Another old post from “The Parish Blog” archive [March 27th 2009]. Anyone in Brighton would probably recognise me from this picture… not because I am in the picture, but because they will recognise the clerical dress that I most usually wear!
On March 16 this year whilst declaring a “year of the priest” that will begin on June 19 in a bid to encourage “spiritual perfection” among clerics, HH Pope Benedict XVI stressed that priests should be “present, identifiable and recognisable for their faith, their personal virtues and their attire”. It has become something of a yard-stick in recent years between some clerics (and their acolytes) to measure the “traditionalism” or even “orthodoxy” of Priests by what they wear… Certainly in Anglican circles to be identified as “Anglo-Catholic” there is a certain expectancy that one would majoritively wear a Cassock. For “traditionalist” [Roman] Catholics, Priests of the SSPX and other similar congregations would hardly be expected to turn up to any public or even private event without wearing a Cassock.
As a “traditionalist” [Old Roman] Orthodox Catholic Priest, I wear my Cassock on a fairly regular basis… saying Mass, taking Funerals and other “occasional” services but I wonder then, in light of the Pope’s exhortation, whether I should wear it more often?
It used to be a running joke amongst colleagues that “Father Jerome” would be easily identifiable by his Cassock! It is also sadly true that my appreciation of wearing a Cassock, most especially during Clergy meetings and retreats, has also been the subject of derision amongst other colleagues; I have been accused in the past of “parading around” and even of “night-clubbing” in it! The simple truth of the matter is, that I have sometimes remained in my Cassock after a service, perhaps a Funeral or Nuptial Blessing, to attend the Reception afterwards and sometimes these have been located on Licensed Premises… I certainly have never been “night-clubbing” in a Cassock! But on those occasions where I have remained in my Cassock to attend a Reception I have received nothing but either complimentary comments or conversations with people genuinely interested to know more about my vocation or about my ministry. Say what you may about a Cassock – but it certainly gets people talking and makes one a focus of their attention!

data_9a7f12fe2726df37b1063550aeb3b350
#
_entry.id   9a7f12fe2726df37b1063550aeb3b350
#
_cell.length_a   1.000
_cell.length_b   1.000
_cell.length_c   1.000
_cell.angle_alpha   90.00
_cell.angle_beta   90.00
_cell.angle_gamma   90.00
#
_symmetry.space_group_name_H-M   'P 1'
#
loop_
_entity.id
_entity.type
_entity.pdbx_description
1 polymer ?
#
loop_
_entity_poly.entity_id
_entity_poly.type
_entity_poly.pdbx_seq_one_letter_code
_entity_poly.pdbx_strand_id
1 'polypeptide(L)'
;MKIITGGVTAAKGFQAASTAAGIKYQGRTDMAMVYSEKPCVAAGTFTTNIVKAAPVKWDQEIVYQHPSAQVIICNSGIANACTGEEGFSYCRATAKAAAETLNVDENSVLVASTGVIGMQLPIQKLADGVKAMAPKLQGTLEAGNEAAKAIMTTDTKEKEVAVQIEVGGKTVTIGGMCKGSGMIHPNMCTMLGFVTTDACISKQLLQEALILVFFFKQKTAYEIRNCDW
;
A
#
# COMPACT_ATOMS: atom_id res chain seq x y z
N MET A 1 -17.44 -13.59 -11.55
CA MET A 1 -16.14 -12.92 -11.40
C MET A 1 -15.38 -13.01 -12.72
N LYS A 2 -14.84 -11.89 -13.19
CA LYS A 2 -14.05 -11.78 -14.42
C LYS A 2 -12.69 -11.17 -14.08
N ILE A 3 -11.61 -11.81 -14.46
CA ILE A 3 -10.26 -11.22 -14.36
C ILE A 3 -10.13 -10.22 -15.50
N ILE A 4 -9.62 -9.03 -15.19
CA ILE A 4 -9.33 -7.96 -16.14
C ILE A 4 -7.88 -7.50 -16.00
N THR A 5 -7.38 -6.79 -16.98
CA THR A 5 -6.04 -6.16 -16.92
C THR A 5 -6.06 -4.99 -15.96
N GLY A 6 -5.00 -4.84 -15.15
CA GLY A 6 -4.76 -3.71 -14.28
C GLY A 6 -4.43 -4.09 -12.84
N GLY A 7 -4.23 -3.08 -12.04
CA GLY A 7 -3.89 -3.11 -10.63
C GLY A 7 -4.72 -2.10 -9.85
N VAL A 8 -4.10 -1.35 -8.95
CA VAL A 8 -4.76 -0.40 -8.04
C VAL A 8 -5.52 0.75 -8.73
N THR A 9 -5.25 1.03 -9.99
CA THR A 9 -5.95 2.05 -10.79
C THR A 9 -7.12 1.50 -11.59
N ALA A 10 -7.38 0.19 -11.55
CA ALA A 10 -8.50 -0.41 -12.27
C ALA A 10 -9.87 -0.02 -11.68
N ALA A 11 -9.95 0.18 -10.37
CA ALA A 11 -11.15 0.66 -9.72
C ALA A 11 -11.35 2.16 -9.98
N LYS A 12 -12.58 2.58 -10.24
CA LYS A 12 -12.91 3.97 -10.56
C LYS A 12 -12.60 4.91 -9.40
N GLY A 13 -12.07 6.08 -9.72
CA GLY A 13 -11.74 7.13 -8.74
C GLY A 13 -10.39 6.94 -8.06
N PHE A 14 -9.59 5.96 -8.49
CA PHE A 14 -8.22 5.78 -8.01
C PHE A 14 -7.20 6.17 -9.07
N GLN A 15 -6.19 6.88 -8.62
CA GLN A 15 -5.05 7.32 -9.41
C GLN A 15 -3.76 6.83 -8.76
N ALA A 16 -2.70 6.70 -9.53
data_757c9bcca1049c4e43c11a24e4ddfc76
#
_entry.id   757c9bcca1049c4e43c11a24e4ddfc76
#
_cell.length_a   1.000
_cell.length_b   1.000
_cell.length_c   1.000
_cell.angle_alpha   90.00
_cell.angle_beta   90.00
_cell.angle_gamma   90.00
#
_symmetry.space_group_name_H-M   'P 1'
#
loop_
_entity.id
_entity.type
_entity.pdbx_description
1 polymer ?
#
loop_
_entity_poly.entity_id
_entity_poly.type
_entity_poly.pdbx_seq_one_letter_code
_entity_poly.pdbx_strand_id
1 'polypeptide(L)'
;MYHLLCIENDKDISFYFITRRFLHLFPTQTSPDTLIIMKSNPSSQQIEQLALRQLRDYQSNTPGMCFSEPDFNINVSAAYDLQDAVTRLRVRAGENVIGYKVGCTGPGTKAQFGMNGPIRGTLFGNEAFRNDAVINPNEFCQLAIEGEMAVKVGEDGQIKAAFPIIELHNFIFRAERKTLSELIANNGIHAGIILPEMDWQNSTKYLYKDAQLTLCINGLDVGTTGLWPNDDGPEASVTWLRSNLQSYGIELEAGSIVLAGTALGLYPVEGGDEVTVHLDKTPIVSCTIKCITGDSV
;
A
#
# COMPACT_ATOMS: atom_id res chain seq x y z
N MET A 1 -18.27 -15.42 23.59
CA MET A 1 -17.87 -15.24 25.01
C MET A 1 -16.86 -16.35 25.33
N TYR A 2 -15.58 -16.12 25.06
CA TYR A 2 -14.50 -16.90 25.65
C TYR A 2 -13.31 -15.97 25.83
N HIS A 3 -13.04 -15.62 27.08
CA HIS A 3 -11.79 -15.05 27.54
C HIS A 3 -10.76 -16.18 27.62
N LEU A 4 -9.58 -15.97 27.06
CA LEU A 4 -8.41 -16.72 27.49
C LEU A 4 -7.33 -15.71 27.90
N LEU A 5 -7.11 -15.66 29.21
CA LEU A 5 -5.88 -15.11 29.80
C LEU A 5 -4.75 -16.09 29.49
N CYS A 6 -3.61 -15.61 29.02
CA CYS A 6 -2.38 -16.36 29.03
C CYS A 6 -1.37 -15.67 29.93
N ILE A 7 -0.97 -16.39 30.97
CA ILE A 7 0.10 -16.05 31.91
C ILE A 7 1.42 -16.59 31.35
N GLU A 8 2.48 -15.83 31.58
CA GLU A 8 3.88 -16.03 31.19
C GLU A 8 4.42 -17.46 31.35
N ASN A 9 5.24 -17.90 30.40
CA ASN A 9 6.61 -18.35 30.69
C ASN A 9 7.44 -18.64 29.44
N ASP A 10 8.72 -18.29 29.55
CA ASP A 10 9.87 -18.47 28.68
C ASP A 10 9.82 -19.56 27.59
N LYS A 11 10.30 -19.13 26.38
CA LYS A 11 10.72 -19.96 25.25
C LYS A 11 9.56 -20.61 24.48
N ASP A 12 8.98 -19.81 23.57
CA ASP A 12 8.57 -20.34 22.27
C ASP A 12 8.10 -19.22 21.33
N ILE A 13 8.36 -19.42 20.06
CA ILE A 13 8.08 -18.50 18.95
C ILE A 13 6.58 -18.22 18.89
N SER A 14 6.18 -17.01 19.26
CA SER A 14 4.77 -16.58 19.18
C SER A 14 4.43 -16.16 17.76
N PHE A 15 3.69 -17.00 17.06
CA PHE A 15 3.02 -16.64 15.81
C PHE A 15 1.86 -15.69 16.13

I remarked once in a homily how sad it was that I as a Western Orthodox Catholic cleric should feel and sometimes be made to feel “uncomfortable” walking in public in a Cassock. Nowadays with the cultural diversity of our cosmopolitan societies, people think nothing, turn even a blind eye to seeing Buddhist Monks in their red and saffron robes, Sikhs in their turbans or muslims in their Shalwar Kameez, Hijab or even Burqa… but see an Orthodox Catholic Priest walking down the street in “proper attire” and people stare – even in Brighton!
There are some, even traditionalist Roman Catholics, who are uncomfortable or who might resist the notion of a Priest wearing a Cassock in a street in the UK. This partly is a hangover from Penal Times and there is (apparently) still a Statute forbidding Roman Catholic Clergy from wearing their habit or Cassock outside of their ecclesiastical premises/buildings (try as I may, I cannot seem to track this Statute down, but believe it exists). Such people hold this opinion even in defiance of the fact that such a Statute would no longer be enforceable and yet might even hold to it with a certain recusant snobbery that “no real Catholic” would do such a thing… Perhaps this is why the Cassock is forbidden in the English College in Rome (even to visiting Priests). Rumour has it that even if serving at Papal Masses, English College students must carry their Cassocks and Roman Collars in bags than wear them to and from the Vatican. This despite admonitions by the Vicar of Rome that all seminarians past Candidacy should wear clerical attire in the Eternal City and even the regret expressed by John Paul II after visiting the English College at the lack of Cassocks and of kneeling during Mass!
One interesting example of the kind of “recusant hangover” I refer to above comes from a most unlikely quarter than one would expect for Cassock-wearing reticence. It was the custom of the Brompton Oratory priests when they took Holy Communion to the sick to wear their habit plus surplice and stole but that always (even in summer) to wear an ankle length “Greca” or overcoat over the top. The sign to any Catholics they passed in the street that they were carrying the Blessed Sacrament was that they would keep their right hand inside the coat across their chest “Napoleon” style. Then one would know not to speak to them but to genuflect as they passed! Apparently, even now, the Cong. Orat’s prefer not to go out in public in their particular Cassocks and style of clerical collar but wear a simple black suit or dark clothes. This is in stark contrast to their brethren in Rome and the North American continent however.